Alstonville bypass construction site near theRussellton Industrial Estate. An RTA spokesman says 40 to 45 per cent of the work on the bypass is done.
Alstonville bypass construction site near theRussellton Industrial Estate. An RTA spokesman says 40 to 45 per cent of the work on the bypass is done. David Nielsen

Rain puts brakes on roadworks

RAIN is putting a dampener on Alstonville Bypass work, but the $102 million section of road is still expected to officially open in December.

RTA project manager David O’May told the Alstonville Wollongbar Chamber of Commerce that ‘40 to 45 per cent of the work is actually done’.

“The Eastern tie-in is the most visible part of the job, but it hasn’t progressed as we hoped due to the weather here,” he said.

Mr O’May said it was hard for members of the community to gauge how much of the work had already gone ahead without driving along the new bypass.

“You don’t get a really good idea driving through Alstonville of what has been done,” he said.

However the progress, so far, means that the noise and dust caused by the construction is set to be less of a problem for those living near the new road.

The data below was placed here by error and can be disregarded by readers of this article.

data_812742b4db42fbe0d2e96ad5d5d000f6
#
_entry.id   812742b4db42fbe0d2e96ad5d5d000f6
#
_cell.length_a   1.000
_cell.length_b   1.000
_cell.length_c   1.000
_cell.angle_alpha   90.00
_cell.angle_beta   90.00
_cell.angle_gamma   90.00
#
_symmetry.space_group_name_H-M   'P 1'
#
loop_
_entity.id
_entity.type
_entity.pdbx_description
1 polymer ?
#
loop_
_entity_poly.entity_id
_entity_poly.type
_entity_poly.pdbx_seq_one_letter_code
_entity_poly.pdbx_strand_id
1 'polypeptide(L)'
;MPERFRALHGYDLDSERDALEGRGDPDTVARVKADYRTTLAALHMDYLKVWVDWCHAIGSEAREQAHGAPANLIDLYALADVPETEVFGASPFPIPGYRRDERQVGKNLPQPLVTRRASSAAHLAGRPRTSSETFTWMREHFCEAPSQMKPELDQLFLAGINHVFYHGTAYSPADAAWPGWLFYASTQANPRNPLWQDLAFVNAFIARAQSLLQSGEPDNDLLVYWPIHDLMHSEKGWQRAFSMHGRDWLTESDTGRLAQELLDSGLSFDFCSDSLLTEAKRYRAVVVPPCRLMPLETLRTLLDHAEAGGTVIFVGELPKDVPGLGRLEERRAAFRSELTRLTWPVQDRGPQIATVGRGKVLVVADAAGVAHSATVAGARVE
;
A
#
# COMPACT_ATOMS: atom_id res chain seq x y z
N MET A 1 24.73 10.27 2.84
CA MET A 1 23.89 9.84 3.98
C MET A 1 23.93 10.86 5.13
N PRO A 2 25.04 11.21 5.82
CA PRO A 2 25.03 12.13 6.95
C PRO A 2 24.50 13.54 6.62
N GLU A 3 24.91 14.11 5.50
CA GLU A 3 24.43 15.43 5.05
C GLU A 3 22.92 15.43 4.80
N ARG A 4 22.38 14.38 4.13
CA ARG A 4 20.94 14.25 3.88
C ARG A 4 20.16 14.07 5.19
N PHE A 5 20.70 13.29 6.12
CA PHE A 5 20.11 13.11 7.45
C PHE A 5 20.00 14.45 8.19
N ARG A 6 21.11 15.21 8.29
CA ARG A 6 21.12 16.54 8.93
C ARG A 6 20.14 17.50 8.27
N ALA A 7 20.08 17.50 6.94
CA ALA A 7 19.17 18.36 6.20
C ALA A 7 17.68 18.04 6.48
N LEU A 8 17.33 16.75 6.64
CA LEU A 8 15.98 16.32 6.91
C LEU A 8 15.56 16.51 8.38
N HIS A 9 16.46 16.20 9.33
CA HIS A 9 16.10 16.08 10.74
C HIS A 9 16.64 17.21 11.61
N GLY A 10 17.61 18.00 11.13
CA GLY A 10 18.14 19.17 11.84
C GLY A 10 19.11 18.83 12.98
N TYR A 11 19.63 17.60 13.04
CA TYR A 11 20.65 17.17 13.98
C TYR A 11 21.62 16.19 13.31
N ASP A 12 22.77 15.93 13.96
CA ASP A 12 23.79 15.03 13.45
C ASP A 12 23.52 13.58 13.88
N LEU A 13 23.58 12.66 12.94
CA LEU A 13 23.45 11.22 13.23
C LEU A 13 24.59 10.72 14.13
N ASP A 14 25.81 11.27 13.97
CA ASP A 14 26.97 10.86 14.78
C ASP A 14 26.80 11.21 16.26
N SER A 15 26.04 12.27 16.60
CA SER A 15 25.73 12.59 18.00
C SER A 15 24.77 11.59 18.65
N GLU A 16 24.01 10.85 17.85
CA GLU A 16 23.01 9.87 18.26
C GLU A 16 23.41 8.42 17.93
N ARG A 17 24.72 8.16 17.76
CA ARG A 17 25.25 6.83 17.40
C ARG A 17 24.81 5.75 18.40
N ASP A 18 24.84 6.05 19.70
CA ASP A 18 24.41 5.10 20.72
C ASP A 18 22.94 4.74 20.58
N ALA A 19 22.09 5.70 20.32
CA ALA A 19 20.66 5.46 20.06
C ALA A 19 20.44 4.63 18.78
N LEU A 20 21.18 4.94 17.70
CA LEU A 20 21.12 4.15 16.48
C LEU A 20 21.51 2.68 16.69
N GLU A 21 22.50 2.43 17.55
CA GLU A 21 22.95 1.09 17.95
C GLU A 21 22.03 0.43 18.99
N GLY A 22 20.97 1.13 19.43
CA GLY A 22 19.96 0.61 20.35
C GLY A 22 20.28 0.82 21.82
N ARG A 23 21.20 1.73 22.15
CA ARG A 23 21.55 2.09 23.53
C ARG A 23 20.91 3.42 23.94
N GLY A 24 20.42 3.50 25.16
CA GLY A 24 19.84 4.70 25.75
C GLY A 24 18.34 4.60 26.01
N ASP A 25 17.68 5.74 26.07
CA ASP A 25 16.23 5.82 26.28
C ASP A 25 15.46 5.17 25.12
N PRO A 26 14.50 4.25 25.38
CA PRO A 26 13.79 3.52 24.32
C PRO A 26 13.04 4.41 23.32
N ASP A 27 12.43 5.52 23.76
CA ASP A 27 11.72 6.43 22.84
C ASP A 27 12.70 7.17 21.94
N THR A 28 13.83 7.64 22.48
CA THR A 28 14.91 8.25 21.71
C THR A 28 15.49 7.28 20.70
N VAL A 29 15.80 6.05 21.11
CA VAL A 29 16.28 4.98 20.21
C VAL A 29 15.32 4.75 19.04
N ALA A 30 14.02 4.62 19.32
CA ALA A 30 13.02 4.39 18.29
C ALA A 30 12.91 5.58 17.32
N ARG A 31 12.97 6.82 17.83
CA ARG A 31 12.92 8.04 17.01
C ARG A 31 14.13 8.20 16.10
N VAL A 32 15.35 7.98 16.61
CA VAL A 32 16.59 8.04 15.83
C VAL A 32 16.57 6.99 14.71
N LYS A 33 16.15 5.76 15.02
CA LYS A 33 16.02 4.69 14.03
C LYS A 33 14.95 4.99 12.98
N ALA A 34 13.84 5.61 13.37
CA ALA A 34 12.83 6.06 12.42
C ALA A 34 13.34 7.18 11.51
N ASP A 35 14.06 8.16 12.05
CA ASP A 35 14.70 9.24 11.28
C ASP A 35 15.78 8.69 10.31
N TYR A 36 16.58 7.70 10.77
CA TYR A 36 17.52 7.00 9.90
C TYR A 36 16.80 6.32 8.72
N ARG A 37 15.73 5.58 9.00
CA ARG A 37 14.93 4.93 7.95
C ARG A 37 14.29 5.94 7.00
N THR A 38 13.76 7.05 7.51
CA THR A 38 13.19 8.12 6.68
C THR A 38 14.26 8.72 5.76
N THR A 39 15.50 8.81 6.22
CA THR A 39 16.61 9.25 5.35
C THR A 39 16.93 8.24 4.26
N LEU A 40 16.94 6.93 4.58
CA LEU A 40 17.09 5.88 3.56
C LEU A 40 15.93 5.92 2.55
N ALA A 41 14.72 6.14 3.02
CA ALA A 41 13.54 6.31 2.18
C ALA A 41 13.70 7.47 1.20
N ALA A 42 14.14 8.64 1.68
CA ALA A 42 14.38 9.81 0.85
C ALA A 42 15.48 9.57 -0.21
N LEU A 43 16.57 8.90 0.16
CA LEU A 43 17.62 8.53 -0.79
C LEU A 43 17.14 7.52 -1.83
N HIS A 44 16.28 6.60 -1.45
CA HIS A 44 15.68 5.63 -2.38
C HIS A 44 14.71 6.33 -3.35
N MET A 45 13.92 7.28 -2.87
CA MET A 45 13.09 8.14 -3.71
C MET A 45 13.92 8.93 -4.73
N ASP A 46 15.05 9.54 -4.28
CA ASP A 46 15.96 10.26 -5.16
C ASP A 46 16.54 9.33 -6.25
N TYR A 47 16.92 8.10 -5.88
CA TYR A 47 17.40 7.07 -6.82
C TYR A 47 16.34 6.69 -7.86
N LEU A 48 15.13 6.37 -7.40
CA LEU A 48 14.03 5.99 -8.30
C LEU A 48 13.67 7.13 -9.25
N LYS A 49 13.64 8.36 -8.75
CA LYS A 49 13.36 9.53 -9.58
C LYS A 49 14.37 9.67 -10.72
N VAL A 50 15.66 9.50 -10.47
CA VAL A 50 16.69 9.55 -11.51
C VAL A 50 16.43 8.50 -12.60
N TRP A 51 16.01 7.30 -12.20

“There was a degree of dust, but the dust has been great over the last six weeks thanks to the rain,” Mr O’May said.

“By February or March we will have completed a lot of roadworks.

“We’re no longer working in the red dirt, and we will be using different equipment now which means there will be fewer vibrations.”

Mr O’May said plenty of rainalso meant dirty water had esc-aped from the construction site.

Grafton-based RTA Northern Region regional communications manager Sonia George, said construction of the bypass was ‘allvery much weather-dependent’.

“The opening has the potential to happen in January if we get really bad weather,” she said.

Ms George also spoke to Alstonville Wollongbar Chamber of Commerce members about organising a family fun day to celebrate the official opening of the bypass.

“We’re targeting December, but we can start organising things now,” she said.

As of yet there is no set date for the official opening, and Ms George said contractors had to give the RTA notice six weeks before completion.

“Under the contract, they have to give us six weeks’ notice about when we can have an opening,” she said.

“But we can have things ready and have people on notice.”

While street stalls, a fun run along the bypass or a vintage car display were in the pipeline as celebratory activities for the opening of the bypass after years of campaigning and construction, Ms George wanted community input for the event.

“There will be a community meeting on March 24 at the House With No Steps, and then we will put it up on the website,” she said.



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